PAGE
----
Furthermore, our popular Night Tube service is continuing to see increased ridership, with passenger numbers on the Victoria, Northern, Jubilee and Central lines between 50-55 per cent of those seen on those lines prior to the pandemic. The full Night Tube was restored in early August 2022 for the first time since the start of the pandemic, as services resumed on the Piccadilly line – making it easier for people to get to where they want to be. In addition, Night Overground services between Highbury & Islington and New Cross Gate returned in December 2021.
With around five million journeys a day being made on weekdays, bus ridership is now regularly between 80 and 85 per cent of pre-pandemic levels. Some routes in outer London are reaching close to ‘normal’ levels, which are all very encouraging signs that customers are confident in using our services.
As well as the increase in public transport ridership, record numbers of people have been choosing to travel using the Santander Cycles bike hire scheme. In 2021, we saw a record-breaking 10.9 million hires, surpassing the previous record by 371,000 hires. July 2022 was the scheme’s busiest month in its history, with more than 1.3 million hires recorded – and, from September, this growth will be further supported with the launch of the scheme’s first e-bikes.
Enhancing the customer experience
We’re now focused on understanding how we can make people want to use our transport network and not just because they have to”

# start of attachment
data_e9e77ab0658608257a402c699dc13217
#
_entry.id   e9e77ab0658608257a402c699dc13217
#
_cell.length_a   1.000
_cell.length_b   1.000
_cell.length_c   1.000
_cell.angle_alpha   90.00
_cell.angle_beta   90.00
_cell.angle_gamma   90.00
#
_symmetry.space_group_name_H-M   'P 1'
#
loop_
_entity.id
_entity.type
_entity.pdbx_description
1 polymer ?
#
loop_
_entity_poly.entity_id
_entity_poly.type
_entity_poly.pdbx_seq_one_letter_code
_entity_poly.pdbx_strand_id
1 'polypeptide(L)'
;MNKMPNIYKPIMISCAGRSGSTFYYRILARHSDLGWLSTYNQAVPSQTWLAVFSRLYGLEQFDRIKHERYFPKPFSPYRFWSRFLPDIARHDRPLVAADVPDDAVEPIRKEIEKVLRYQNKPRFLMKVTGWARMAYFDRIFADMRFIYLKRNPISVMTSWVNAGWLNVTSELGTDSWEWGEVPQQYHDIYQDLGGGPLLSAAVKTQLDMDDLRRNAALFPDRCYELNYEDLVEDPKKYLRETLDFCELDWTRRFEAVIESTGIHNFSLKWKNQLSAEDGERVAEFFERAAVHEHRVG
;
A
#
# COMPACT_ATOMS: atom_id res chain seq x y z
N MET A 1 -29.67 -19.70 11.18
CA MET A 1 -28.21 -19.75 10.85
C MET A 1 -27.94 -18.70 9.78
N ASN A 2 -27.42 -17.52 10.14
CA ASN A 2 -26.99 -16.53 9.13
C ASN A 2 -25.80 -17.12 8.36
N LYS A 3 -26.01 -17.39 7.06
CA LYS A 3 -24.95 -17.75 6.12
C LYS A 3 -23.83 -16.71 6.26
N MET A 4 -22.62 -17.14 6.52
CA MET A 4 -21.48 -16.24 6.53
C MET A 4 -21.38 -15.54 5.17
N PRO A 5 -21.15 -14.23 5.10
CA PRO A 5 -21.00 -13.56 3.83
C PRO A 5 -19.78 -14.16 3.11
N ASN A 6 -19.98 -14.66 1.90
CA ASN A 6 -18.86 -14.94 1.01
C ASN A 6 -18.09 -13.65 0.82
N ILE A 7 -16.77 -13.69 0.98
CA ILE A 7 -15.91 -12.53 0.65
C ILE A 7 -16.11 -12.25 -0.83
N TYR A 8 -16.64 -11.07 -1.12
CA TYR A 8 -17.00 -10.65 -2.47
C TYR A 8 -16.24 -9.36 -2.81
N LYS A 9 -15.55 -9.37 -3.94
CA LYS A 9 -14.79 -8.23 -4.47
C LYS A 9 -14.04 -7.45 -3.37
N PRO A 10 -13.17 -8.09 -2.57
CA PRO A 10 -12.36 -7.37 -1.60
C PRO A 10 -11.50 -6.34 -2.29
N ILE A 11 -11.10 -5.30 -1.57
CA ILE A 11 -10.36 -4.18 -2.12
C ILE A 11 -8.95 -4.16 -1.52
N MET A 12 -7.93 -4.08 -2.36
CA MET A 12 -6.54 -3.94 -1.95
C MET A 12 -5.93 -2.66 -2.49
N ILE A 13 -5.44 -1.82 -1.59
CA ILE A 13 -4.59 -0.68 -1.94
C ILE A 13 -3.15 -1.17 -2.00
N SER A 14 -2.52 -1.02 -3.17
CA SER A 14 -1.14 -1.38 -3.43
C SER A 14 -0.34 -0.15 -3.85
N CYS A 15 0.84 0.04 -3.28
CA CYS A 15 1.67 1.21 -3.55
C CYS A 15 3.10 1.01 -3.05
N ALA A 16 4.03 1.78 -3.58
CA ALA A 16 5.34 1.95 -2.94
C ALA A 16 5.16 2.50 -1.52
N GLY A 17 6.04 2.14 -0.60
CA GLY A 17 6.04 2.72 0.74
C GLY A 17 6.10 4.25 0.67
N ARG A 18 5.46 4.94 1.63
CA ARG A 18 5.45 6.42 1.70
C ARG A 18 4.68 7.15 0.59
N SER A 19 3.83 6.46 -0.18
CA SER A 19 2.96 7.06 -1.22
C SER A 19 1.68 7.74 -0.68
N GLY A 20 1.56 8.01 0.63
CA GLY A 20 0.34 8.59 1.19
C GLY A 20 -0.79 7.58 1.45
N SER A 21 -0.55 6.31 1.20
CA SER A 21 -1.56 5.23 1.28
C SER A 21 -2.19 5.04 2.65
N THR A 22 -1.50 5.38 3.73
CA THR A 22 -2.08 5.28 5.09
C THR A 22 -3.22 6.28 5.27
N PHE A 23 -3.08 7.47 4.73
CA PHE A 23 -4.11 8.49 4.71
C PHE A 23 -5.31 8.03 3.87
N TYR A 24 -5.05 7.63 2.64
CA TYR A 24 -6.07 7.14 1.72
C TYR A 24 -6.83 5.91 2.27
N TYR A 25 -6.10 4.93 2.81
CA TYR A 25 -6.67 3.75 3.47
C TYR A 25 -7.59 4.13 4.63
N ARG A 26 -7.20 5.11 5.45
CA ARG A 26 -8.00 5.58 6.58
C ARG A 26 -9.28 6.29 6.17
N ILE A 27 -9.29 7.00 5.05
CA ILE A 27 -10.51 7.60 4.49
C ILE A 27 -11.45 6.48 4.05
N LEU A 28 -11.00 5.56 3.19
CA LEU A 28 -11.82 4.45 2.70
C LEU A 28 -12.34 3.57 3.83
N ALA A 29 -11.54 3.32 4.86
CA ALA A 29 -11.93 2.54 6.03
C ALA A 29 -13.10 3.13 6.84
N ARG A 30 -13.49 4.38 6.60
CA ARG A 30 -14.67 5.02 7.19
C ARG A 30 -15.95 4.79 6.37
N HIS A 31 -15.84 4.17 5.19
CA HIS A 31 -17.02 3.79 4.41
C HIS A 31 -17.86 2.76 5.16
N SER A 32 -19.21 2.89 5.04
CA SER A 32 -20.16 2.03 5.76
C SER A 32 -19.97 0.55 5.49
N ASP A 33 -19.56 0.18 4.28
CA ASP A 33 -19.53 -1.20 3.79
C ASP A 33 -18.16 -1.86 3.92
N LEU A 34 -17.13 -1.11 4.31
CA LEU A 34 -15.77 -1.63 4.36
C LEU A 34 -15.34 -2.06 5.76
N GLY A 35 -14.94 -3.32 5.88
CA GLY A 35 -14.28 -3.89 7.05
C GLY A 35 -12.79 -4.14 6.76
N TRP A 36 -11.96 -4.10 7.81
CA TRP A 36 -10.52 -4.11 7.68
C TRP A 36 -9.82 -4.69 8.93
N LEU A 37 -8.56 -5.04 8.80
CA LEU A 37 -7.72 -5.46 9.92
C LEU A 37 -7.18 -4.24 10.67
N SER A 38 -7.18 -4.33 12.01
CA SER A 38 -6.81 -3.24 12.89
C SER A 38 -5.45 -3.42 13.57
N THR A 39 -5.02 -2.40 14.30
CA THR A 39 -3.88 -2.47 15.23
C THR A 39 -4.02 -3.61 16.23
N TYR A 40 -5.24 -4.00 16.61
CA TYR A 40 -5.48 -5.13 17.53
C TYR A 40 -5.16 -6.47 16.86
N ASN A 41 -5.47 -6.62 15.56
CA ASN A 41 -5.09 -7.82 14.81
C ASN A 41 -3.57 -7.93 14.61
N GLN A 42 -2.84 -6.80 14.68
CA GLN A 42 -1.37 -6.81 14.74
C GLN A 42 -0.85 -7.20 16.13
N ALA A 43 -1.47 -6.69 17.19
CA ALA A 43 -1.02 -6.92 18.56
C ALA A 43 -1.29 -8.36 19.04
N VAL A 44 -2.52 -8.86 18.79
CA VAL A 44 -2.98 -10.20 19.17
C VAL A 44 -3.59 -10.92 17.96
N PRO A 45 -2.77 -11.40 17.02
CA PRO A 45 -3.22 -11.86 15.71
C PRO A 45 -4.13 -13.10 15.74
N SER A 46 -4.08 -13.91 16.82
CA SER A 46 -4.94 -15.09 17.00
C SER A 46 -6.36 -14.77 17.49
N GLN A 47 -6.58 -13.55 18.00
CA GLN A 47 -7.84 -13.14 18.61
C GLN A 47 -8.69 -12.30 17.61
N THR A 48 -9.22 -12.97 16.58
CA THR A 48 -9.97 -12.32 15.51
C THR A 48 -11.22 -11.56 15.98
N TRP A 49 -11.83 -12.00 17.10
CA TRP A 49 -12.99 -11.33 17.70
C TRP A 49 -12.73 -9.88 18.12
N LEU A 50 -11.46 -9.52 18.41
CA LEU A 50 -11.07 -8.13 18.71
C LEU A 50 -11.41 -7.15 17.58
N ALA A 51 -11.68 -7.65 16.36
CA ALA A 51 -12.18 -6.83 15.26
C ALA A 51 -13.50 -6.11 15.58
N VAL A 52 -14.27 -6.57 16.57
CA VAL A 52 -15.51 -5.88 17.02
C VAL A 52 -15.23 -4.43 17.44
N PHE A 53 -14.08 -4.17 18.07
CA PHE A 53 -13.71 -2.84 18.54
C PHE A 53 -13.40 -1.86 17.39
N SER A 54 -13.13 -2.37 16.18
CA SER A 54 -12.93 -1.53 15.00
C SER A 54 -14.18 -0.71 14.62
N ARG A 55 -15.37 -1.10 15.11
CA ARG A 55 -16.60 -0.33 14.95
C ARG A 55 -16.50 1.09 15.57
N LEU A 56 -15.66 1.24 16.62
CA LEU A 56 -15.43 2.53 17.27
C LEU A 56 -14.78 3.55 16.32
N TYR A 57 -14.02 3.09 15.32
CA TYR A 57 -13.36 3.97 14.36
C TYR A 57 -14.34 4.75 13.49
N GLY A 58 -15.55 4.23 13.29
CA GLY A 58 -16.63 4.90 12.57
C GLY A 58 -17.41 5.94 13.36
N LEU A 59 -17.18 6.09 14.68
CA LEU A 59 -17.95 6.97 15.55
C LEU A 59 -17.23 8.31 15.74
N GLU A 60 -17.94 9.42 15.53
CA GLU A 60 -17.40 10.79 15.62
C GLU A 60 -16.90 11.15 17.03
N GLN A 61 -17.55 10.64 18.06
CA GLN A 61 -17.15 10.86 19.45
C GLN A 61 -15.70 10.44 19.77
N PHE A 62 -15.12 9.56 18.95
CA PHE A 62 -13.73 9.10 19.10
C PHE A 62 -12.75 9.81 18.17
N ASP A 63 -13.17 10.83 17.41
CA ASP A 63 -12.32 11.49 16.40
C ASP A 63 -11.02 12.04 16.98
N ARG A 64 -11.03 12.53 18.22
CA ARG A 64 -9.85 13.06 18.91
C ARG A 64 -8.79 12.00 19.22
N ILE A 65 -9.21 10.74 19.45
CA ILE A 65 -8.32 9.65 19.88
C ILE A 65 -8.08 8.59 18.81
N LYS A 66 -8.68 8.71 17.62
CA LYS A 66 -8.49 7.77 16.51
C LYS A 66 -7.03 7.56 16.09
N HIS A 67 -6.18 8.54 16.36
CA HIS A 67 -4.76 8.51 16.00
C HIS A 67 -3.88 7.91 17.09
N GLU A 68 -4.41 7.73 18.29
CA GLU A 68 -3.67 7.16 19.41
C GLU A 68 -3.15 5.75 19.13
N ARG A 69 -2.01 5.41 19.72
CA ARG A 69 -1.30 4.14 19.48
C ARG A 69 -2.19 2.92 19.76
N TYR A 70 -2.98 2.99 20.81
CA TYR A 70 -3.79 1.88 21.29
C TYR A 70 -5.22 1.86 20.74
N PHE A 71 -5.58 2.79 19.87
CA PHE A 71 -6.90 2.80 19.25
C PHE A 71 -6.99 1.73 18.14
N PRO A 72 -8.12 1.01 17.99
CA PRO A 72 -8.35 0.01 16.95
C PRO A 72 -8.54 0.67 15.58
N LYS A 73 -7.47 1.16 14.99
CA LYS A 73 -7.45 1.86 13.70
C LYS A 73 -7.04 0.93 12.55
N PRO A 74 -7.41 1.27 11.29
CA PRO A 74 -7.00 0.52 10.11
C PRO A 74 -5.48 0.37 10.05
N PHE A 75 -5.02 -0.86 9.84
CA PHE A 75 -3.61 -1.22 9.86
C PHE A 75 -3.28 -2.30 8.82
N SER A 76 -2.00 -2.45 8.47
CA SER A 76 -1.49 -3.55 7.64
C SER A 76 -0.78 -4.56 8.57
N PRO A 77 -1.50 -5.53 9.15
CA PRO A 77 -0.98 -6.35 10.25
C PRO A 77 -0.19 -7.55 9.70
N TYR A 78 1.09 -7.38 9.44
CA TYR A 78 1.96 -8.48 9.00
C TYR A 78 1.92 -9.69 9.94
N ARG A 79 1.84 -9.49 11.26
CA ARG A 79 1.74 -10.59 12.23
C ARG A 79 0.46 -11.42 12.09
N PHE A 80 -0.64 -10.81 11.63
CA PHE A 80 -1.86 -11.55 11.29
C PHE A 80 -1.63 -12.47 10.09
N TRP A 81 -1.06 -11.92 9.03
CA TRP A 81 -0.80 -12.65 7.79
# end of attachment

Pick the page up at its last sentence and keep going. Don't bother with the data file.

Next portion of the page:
The idea of the Monday to Friday, nine to five commute to the office as a standard routine is increasingly becoming a thing of the past, which is why we’re now focused on understanding how we can make people want to use our transport network, and not just because they have to. We’re rolling out high-speed 4G and 5G-ready connectivity across the Tube, including within the tunnels, because we understand the importance of having internet access for our customers. We’ve also modernised buses on Route 63 to create a much better customer experience, with the addition of USB chargers and mobile phone holders.
Furthermore, we’ve also teamed up with sponsors to launch initiatives such as the TfL Book Club to remind people of some of the joys of travelling. This allows subscribers to download one e-book each month from our partners Hodder & Stoughton. We have also launched an in-kind partnership with Official London Theatre’s annual Kids Week initiative to release thousands more theatre tickets. Meanwhile, our popular ‘In Bloom’ gardening competition is helping to make stations greener and appealing for everyone.
The opening of the Elizabeth line in May 2022 was a historic moment, not just for our city, but for our country, too. The new service has transformed the way that we travel by dramatically improving transport links and slashing journey times. Around 22 million journeys were made on the line within the first two months, with more than 11 million of these on the central section. Incredibly, a YouGov poll found almost a quarter (24 per cent) of Londoners used the line during this period and, of these, more than a third (37 per cent) said that they took a special trip to see what it was like. The line provides better connectivity and reduces journey times not just within central London, but further afield – enabling customers to use the line as part of their regular travel. This clearly shows why investment in major projects like this is so important.
The [Elizabeth] line provides better connectivity and reduces journey times not just within central London, but further afield – enabling customers to use the line as part of their regular travel”